The Foolish Death of Trayvon Martin

The following is an op-ed written for the “God and the New York Times” class at Wake Forest University’s School of Divinity, in response to the tragic case of the shooting death of Trayvon Martin.

The Foolish Death of Trayvon Martin

February 26th, 2012, was a day of great consternation in Florida. A storm system had swept down and across the state, sending the town of Daytona Beach into chaos as its signature season-opening NASCAR Sprint Cup race was delayed, delayed further, and finally postponed until the following day.

Lost in the hullabaloo surrounding Daytona Beach was a tragedy that unfolded not even fifty miles away. Trayvon Martin, a seventeen year-old resident of Miami, had been at the home of his father’s fiancée, in Sanford, Florida, watching the NBA All-Star Game. At halftime, he had left the home, and headed to a nearby 7-Eleven, where he purchased a can of ice tea and a bag of Skittles. Snacks in hand for the second half of the game, he headed back through the gated community where the townhome was located.

Meanwhile, neighborhood watch captain George Zimmerman, patrolling in his vehicle, spotted Mr. Martin. For reasons that Mr. Zimmerman has not yet been able to articulate, he felt that Mr. Martin was “suspicious”. He called the Sanford Police Department, informing them that he was going to pursue Mr. Martin and confront him – actions that the police dispatcher ASSURED him were entirely unnecessary.

Moments later, Mr. Martin lay dead on the sidewalk, the literal smoking gun in Mr. Zimmerman’s hand.

In the following month, blame has been bandied about to far-flung corners of the state and the situation. Who shall we blame for the death of Mr. Martin? Why shall we blame them? Is Mr. Zimmerman at fault?

At first blush, it is easy to cast this as a racial issue. We have here Mr. Martin, a young African-American man, walking through a gated neighborhood wearing a hoodie. Mr. Zimmerman, a white man of Latino descent, sees him, confronts him, and shoots him. Racial overtones immediately cloud the situation, and while it would come as no surprise to anybody if racist motivations played a part in the situation, it seems that that is not the ultimate culprit.

After that, we might choose to blame the unholy partnership of the National Rifle Association and the Florida State Legislature. After all, it was the state legislature that pushed through the “Stand Your Ground” bill that allowed Mr. Zimmerman to claim that his shooting was in self-defense and therefore justified – and indeed, has helped him thus far evade arrest or charges. It was then-Governor Jeb Bush who signed the bill into law. It was the National Rifle Association who lobbied relentlessly for passage of the bill, in spite of vocal opposition from every law enforcement agency in the state of Florida.

Realistically, however, blame for this situation belongs far and wide – blame that can be placed squarely on the shoulders of epidemic foolishness that pervades this country and stretches back to the eighteenth century. The blame can first be assigned to the foolishness of Thomas Jefferson and James Madison, for writing the Second Amendment in such a way that it would allow the use of weapons that didn’t even exist in their time.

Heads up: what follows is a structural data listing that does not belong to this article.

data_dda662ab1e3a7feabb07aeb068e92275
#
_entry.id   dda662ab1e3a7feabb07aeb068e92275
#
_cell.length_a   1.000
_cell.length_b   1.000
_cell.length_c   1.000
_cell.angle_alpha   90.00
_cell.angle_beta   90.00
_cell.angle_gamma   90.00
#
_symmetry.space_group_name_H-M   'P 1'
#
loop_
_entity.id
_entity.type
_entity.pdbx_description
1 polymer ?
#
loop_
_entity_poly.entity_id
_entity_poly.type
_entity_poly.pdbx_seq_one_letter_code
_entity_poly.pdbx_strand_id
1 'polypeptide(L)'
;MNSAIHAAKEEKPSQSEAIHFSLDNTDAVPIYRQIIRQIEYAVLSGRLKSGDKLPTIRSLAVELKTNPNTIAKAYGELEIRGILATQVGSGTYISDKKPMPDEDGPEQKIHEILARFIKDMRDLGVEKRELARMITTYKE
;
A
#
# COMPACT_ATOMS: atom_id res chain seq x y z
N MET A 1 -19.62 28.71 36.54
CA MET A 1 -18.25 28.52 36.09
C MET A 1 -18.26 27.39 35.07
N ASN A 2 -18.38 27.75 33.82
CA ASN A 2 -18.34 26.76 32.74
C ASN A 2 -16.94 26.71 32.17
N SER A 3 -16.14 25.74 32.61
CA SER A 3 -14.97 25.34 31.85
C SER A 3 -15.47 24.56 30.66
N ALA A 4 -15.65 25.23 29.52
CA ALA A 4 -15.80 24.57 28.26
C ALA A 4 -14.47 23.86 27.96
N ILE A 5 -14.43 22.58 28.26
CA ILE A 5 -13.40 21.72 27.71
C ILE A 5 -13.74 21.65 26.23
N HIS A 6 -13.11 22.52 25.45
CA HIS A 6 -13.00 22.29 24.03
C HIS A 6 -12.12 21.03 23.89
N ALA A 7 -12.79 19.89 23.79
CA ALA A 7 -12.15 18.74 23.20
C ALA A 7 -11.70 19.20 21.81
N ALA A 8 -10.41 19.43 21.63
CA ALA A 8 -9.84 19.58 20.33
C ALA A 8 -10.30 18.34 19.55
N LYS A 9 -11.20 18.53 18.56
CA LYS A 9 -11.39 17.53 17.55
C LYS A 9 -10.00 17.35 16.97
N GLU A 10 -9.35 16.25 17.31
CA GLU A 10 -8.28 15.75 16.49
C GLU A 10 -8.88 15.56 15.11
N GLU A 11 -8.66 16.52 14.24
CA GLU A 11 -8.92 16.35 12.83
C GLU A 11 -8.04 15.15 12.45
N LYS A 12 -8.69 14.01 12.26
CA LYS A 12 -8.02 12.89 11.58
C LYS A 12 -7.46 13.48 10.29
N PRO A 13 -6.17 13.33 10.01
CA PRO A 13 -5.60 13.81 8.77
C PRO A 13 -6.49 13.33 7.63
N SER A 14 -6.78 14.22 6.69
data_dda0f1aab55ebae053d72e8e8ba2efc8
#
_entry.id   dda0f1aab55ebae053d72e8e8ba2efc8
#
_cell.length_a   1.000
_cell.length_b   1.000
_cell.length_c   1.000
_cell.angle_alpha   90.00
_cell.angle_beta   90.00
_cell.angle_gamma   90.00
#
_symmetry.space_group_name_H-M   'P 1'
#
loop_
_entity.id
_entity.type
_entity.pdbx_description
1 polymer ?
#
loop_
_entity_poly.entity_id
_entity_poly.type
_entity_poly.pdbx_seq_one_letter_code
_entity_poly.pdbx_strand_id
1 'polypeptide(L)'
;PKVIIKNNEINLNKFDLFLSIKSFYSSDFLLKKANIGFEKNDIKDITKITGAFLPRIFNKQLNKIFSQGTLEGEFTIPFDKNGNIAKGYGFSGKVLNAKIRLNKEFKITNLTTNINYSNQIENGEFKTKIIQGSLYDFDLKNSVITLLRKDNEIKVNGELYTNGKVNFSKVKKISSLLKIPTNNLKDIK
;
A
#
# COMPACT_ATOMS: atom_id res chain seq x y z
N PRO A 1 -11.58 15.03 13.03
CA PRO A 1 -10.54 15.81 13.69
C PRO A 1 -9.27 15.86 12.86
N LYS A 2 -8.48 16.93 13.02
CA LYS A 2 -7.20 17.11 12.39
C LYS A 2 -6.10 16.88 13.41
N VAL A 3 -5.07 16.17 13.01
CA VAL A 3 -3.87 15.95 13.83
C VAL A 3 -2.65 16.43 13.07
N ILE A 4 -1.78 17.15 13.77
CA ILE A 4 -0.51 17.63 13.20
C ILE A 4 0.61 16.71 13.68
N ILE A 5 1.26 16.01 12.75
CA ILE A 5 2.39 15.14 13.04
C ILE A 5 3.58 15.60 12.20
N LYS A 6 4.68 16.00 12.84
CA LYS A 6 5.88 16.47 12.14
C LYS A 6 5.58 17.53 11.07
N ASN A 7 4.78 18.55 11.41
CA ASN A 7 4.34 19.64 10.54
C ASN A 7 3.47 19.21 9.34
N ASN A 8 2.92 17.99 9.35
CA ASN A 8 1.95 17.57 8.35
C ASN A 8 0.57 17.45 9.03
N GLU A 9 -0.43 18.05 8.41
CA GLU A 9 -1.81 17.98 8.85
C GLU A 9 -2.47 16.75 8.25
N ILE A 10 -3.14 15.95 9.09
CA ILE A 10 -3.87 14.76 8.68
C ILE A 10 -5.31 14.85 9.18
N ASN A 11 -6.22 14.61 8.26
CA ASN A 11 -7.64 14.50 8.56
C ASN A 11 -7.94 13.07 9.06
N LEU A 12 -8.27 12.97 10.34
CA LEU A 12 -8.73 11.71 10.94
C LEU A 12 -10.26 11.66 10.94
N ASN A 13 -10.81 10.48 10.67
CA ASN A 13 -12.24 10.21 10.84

The blame can be assigned to the foolishness of the people of the state of Florida, for being so wrapped up in the Daytona 500 – in Daytona Beach – and the NBA All-Star Game – in Orlando – that not only were they oblivious to the shooting, but the death of Trayvon Martin didn’t even really become NEWS for three weeks after his death.

The blame can be assigned to the foolishness of the National Rifle Association, for so whole-heartedly backing this bill, not just in Florida, but in several other states as well. The blame can be assigned to the foolishness of the Florida State Legislature and Governor Bush for ignoring their own police officers when enacting the bill. The blame can be assigned to the foolishness of those same police officers, for not threatening action – i.e., union strikes – if the bill were passed into law.

The blame can be assigned to the foolishness of pigheaded neo-conservatives, for insisting that the Founding Fathers clearly wanted everybody to be able to have a gun and use it whenever they wanted, and to the foolishness of spineless liberals, who don’t seem to have the gumption to stand up for what they believe in. The blame can be assigned to the foolishness of George Zimmerman, for thinking that he had the right to pursue an individual, exit his car, and gun that individual down on a city street.

The blame can be assigned to the foolishness of Martin Luther King, Jr., and other civil rights pioneers, who had a dream that they could actually make this country someplace where everybody could live equally and without fear. The blame can be assigned to the foolishness of Trayvon Martin, who believed in that dream and had enough faith in humanity to believe that he could walk from 7-Eleven, through a safe neighborhood, to his father’s fiancée’s house, armed with nothing more deadly than a bag of Skittles.

Most of all, the blame belongs to each and every American. We were foolish enough to think that the government would protect us and the legal system would bring justice. And because of our foolishness, Trayvon Martin is dead and George Zimmerman is still a free man.


One thought on “The Foolish Death of Trayvon Martin”

  1. In the words of Franklin Delano Roosevelt: “The only thing we have to fear is fear itself.” As a nation, we are divided by our fears of everything and anything that does not look, talk, walk or act like we do. This fear breeds anger, and anger results in hate. And hate causes people to pull triggers because they are angry at the fear that they have inside.

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